Brexit: Border trade plans for 1 January are ‘unmanageable’, leaked government document admits

Memo warns of ‘critical gaps’ in new IT systems – with just four months to go to end of transition

Rob Merrick
Deputy Political Editor
Friday 04 September 2020 14:52 BST

Attempts to get the UK’s borders ready for trade after Brexit is completed on 1 January are “unmanageable”, according to a leaked government document.

The memo warns of “critical gaps” in new IT systems – and asks hauliers and other industry groups for help to avoid chaos when the Brexit transition period expires in just four months’ time.

Circulated by the Cabinet Office, it lists 13 key risks to be flagged to ministers, according to Bloomberg which obtained it, including a lack of back-up planning and inadequate time to prepare.

The crisis looms regardless of whether the UK avoids crashing out without a trade deal, because even an agreement will end the current free flow of goods with the EU.

But Boris Johnson said the UK would still "prosper mightily" whatever the outcome.

Logistics UK, which represents freight groups, accused the government of ignoring its repeated warnings that a new ‘Smart Freight’ system – needed by all exporters to the EU – will not be ready.

Ministers have already admitted to up to 10 months of border disruption, with emergency traffic control measures in Kent to last until “the end of October 2021”.

Now the leaked document, penned by an official in the Border and Protocol Delivery Group, has laid bare the problems ahead when the UK leaves the single market and customs union.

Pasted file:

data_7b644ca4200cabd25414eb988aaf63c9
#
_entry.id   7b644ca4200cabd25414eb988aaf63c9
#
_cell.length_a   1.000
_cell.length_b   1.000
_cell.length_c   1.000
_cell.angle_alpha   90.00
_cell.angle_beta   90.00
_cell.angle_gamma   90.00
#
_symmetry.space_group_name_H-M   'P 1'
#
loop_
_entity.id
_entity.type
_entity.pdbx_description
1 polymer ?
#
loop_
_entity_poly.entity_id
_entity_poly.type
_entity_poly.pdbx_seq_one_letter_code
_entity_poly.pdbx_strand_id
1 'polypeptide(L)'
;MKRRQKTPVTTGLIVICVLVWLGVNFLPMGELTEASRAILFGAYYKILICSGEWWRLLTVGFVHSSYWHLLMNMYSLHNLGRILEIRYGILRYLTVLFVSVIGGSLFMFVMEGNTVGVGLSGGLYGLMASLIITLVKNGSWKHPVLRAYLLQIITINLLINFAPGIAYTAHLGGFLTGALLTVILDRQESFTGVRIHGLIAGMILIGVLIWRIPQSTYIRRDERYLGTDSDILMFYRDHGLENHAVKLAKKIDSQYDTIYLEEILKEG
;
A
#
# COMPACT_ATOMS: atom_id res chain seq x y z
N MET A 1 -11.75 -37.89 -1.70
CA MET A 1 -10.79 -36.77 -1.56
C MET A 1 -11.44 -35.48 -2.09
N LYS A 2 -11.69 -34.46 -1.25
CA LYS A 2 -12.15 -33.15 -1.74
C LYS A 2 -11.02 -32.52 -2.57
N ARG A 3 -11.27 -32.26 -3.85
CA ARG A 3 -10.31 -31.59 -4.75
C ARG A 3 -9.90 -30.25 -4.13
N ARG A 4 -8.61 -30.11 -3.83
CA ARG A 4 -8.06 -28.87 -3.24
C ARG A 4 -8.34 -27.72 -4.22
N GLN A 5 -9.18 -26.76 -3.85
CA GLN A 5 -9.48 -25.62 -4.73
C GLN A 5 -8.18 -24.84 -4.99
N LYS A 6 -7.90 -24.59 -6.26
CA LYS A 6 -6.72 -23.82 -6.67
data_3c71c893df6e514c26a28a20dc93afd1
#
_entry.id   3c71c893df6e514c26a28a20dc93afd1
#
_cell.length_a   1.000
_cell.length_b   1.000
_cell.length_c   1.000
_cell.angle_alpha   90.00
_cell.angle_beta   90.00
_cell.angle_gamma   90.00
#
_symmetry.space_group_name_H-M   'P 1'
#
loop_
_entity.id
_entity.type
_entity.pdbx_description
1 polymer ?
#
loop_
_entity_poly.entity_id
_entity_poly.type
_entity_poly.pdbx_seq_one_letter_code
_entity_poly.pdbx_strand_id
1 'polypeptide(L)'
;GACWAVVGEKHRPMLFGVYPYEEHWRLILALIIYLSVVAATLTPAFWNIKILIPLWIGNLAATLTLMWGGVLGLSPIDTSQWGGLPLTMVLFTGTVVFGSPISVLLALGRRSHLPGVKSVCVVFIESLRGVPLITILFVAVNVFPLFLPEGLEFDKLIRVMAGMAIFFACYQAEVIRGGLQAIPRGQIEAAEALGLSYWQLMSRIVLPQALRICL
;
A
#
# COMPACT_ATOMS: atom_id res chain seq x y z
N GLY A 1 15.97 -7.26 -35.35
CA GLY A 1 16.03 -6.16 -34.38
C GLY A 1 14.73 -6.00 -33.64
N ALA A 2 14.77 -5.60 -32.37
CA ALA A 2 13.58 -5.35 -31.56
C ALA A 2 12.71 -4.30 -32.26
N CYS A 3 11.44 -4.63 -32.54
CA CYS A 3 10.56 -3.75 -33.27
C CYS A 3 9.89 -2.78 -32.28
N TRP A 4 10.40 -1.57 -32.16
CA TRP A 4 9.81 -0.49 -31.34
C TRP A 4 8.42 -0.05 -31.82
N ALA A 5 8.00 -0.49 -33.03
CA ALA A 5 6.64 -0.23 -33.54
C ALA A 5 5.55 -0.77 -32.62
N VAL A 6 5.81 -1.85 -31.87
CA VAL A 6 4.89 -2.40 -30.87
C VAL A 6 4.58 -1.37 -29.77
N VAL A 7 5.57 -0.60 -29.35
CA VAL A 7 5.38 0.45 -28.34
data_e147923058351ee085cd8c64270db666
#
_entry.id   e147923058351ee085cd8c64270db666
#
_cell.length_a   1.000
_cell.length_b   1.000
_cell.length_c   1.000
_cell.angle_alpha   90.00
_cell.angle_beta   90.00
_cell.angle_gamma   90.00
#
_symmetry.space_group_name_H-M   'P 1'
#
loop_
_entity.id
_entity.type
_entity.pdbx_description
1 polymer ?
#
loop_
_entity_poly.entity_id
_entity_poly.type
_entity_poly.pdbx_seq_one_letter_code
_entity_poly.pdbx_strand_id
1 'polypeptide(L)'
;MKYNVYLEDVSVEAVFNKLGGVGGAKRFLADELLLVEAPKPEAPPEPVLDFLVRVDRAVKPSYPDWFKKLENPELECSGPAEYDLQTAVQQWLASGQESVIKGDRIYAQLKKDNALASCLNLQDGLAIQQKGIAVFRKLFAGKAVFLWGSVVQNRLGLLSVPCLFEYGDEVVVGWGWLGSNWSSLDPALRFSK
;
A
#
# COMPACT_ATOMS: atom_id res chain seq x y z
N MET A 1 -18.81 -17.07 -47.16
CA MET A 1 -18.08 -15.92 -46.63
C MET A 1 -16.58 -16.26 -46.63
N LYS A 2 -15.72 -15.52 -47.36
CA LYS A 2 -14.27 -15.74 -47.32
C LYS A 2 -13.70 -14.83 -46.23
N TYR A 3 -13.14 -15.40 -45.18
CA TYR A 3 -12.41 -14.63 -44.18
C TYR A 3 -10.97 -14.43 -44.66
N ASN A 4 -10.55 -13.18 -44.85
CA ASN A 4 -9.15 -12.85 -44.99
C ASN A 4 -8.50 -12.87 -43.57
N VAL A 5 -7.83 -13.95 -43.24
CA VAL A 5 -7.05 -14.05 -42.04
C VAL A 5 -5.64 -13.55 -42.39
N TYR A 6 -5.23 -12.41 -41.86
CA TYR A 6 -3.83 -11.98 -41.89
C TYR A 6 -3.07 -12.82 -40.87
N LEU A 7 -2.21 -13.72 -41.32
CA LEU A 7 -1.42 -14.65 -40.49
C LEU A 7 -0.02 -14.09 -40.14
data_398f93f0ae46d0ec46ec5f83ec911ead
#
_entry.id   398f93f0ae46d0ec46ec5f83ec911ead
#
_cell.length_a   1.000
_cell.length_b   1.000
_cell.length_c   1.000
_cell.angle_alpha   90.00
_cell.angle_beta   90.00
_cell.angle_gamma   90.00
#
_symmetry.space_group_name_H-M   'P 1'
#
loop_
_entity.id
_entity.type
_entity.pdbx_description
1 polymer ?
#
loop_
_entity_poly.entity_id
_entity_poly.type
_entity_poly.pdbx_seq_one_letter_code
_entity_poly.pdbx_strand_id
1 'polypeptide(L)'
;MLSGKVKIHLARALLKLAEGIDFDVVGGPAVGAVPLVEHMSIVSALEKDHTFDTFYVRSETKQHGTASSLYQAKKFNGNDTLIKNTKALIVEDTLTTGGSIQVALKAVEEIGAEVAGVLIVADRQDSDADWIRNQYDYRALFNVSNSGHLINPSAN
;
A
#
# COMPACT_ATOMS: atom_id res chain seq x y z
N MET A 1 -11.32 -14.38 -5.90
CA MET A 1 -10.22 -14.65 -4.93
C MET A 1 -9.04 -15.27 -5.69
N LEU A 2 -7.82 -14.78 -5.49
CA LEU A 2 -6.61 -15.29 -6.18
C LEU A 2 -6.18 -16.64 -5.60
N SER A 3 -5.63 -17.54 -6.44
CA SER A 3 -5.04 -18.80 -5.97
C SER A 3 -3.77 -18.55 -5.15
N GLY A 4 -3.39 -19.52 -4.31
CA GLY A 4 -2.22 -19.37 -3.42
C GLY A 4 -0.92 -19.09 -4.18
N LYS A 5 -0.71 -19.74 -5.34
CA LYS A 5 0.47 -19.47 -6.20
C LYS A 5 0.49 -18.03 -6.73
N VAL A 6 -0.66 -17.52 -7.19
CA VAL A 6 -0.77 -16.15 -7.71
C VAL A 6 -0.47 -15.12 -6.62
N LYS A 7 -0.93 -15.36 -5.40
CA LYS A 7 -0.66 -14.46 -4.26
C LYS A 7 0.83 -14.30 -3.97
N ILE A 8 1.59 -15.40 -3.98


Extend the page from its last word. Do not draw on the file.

“There are up to 10 new systems that haulage firms and freight forwarders will have to navigate from Jan 1, including at least three being designed now,” the memo says.

“This is completely unnecessary and unmanageable with duplication and overlap.”

Sarah Laouadi, European policy manager at Logistics UK, said: “We are concerned that mass user testing of the software will not be possible until October – or maybe even November.

“This is far too late for the thousands of companies and tens of thousands of people who build our complex supply chains to redesign their own processes and contractual relations before the transition period ends.”

A series of giant lorry parks are being built to house trucks travelling to the EU from the UK which are likely to be held up at ports, lacking key documents, or turned away by EU border staff.

Lorries risk “having their goods seized or destroyed”, the earlier government report admitted, with hauliers lacking a required ‘Kent access permit’ to be fined £300.

Speaking later on Friday the prime minister said: "We're ready for any eventuality, of course.

"But we must make sure that people understand that at the end of the year, whatever happens, we are using the EU.

"We will get through this. It's vital that our partners understand that the UK is going to do what we need to do. If we need to have an Australia-style deal, an Australia-style solution, then that is what we will achieve and we will prosper mightily one way or the other.

"They could be sensible and give us a Canada-style solution, which after all they've given Canada, and I very much hope they will, but we're ready for either eventuality."

As many as 10,000 trucks a day pass through Dover and other ports, delivering goods fresh food, medicines and industrial goods such as automotive parts.

About four-fifths of the food reaching UK supermarkets import comes from the EU, according to the British Retail Consortium.

A government spokesperson did not dispute the existence of the document, but pointed to £705m being spent on “infrastructure and technology at the border”.

“The border operating model sets out in significant detail the approach to UK border controls after the transition period,” the spokesperson said.

“We worked closely with industry in its development and will continue to do so as we move towards the end of the transition period.”

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